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The Resignation Trap: Avoiding Unwanted Consequences When an Employee Resigns

It may be assumed that when an employee says “I quit” or walks into his employer’s office, hands in his keys and says “I’m done” the employer can  accept the employee’s resignation and move on with replacing the employee. However, this is not always the case and an employer who jumps to accept a resignation may later be found liable for wrongful dismissal damages. As discussed in this article, resignations must be evaluated on a case by case basis and an employer should review the circumstances of the resignation prior to its acceptance.

When is a Resignation Valid?

A valid and enforceable resignation by an employee must be clear and unequivocal. To be clear and unequivocal, the resignation must reflect an  intention to resign or there must be conduct demonstrating such an intention. Whether words or actions equate to resignation must be viewed contextually, meaning that all of the surrounding circumstances are relevant to determine whether an objective bystander would have understood the employee resigned.

For example, if the employee does not write a resignation letter and instead walks out of a meeting after saying “I can’t deal with this anymore,” this may not be a clear and unequivocal resignation. If there is a clear intention by an employee to resign – for example if the employee says “I quit!” – this does not end the enquiry as a resignation must also be voluntary. Voluntariness can be undermined if a resignation is made during a spontaneous outburst in charged emotional circumstances.

What Must an Employer do in a Resignation Situation?

Even if a resignation is clear, unequivocal and obviously voluntary, an employer cannot always accept such resignations at “face value.” 

An employer may still have an obligation to provide an employee time to “cool off” and to reconsider the resignation. In circumstances like a discipline meeting where emotions may be running high, or where an employee is suffering from personal issues, including depression or financial vulnerability, an employer has an obligation to allow the employee time to reconsider their actions and to investigate the circumstances of the resignation. An employer who fails to do so breaches an implied term of good faith and fair dealing and may be liable for a wrongful dismissal.

An example is seen in Evans v. Avalon Ford Sales (1996) Ltd., 2015 CanLII 41499 (NL SCTD). The plaintiff, who had been the defendant's manager for approximately 12 years, was reprimanded, with profanity, for erring in filling out forms accompanying the delivery of a vehicle as the error resulted in profit loss and concerns for customer satisfaction. The plaintiff asked if the company wanted him to resign and the company replied that it could simply fire him. Shortly thereafter, the plaintiff dropped off his company property along with a note saying that he was “done.” The plaintiff and the defendant met thereafter. The plaintiff’s position was that the departure had not been by choice while the defendant’s position was that the plaintiff resigned. The plaintiff subsequently sued for constructive dismissal.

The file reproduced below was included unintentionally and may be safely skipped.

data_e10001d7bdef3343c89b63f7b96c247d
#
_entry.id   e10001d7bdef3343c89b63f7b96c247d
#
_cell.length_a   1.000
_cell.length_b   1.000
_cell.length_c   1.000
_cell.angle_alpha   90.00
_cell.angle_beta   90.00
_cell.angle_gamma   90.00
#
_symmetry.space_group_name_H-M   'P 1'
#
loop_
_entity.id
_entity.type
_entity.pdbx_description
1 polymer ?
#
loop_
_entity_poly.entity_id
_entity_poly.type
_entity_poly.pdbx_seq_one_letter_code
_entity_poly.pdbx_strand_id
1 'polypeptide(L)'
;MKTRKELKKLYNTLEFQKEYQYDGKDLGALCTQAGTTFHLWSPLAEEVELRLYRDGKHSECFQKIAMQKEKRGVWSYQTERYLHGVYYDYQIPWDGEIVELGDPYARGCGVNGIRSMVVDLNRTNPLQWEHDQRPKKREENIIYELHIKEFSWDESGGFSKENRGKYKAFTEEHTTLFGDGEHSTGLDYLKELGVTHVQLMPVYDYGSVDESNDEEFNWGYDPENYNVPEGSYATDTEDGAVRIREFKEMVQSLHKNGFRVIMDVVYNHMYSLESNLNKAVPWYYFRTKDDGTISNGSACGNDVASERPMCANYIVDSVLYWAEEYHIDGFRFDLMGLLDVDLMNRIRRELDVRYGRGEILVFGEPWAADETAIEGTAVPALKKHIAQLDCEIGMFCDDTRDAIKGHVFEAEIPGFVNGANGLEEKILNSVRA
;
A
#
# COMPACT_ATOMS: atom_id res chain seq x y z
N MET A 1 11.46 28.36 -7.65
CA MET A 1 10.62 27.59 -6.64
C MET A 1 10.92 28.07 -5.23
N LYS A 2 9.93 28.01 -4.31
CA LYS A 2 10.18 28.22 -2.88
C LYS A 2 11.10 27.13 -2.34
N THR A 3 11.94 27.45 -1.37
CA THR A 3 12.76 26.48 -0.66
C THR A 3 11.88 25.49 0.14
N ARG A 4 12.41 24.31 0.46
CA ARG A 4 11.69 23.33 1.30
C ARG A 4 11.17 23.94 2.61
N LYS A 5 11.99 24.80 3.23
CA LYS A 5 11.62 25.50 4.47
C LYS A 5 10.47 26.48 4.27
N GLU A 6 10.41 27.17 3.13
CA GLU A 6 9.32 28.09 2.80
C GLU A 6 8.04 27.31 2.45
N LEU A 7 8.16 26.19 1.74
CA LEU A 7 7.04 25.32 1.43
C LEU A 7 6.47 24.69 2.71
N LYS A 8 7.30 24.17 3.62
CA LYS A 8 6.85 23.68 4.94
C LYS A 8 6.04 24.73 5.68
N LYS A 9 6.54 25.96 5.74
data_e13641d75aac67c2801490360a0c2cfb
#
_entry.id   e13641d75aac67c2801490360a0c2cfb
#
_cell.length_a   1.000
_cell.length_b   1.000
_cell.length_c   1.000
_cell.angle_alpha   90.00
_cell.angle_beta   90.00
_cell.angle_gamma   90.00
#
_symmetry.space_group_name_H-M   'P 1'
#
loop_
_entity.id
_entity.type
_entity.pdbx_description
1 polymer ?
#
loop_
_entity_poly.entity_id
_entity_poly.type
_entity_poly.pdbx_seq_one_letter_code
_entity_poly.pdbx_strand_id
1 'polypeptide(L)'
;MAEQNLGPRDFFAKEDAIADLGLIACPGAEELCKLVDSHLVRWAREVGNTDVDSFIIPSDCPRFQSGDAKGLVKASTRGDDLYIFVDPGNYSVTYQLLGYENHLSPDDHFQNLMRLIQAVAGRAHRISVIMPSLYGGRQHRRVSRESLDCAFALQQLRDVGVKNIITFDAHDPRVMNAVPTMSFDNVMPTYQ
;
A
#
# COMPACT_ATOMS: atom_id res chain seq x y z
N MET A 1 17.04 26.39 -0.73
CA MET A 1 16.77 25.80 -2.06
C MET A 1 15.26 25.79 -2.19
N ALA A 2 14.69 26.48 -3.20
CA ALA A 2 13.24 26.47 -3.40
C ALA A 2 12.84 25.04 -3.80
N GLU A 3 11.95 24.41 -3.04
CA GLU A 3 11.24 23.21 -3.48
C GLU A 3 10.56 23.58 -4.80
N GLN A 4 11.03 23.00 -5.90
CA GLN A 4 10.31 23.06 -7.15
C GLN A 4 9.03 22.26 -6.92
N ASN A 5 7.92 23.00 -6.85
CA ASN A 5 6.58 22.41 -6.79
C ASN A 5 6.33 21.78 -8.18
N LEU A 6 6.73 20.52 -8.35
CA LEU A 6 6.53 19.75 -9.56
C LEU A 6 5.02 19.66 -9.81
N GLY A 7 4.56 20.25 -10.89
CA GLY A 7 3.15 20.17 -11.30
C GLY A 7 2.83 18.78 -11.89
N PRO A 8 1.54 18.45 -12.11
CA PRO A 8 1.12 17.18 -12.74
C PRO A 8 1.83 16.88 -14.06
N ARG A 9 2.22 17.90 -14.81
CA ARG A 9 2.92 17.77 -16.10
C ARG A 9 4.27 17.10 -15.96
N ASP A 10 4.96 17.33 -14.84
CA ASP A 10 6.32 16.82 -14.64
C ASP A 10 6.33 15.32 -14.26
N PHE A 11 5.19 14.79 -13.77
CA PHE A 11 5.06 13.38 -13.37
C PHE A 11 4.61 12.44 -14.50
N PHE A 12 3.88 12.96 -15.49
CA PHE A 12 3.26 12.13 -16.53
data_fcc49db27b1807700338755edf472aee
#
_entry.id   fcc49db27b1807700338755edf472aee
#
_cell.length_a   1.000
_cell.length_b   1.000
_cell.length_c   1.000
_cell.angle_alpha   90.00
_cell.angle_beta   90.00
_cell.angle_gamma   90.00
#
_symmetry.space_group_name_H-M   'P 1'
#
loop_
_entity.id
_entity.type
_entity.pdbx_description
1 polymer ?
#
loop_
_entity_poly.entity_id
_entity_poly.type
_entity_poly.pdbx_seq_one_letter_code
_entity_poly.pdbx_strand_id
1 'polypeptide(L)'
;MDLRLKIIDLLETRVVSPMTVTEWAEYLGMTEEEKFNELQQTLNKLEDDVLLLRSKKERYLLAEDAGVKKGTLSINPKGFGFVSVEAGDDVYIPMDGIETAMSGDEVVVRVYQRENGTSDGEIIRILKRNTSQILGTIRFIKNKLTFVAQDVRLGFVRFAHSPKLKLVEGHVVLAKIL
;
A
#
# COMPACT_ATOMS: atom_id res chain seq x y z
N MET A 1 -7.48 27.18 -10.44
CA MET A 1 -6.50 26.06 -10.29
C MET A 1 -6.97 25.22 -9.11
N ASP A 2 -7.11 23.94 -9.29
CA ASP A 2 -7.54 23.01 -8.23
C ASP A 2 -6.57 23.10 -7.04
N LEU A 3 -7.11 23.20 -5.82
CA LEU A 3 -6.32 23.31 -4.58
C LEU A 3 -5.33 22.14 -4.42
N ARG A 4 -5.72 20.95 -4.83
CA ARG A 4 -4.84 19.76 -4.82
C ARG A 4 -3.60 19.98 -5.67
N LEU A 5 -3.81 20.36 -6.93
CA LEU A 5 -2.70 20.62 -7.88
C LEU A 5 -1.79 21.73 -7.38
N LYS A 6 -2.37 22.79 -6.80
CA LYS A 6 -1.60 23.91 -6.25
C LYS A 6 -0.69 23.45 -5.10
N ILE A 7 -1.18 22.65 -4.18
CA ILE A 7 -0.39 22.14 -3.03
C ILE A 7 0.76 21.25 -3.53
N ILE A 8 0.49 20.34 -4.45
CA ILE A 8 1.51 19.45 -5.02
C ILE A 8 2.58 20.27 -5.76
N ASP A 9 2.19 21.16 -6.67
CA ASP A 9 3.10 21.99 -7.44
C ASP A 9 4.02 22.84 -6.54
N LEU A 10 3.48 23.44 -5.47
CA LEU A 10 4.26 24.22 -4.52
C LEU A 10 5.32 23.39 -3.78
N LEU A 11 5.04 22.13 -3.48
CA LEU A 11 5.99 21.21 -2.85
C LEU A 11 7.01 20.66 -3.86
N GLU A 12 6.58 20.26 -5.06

The Court found that the employer had breached its duty of good faith and fair dealing by refusing to let the plaintiff explain his situation, or to allow him to take time to reconsider his actions and statements, or to potentially discuss his options for continued employment. The Court characterized the employer's actions and inactions as a form of disregard and found that the plaintiff was dismissed and entitled to 12 months reasonable notice.

Takeaways for Employers
The obligations of an employer will vary depending on the circumstances. Nonetheless, employers should seek to avoid “snapping up” resignations.

In resignation situations, employers should be guided by the following principles:

  • Consideration should be given to the surrounding circumstances to determine if the resignation was made while the employee was emotional, angry, or dealing with any other stressor;
  • The resignation should be confirmed in writing, which can include by email;
  • An employee should be provided a reasonable opportunity to reconsider the resignation prior to it being accepted by the employer and prior to
  • the employer taking further action, such as hiring a replacement worker; and
  • It may be prudent to reach out to the employee to confirm they understand the consequences of their resignation.

The lawyers in Field Law’s Labour and Employment Group can assist you and your organization if you have any questions with respect to your obligation when faced with an employee’s resignation.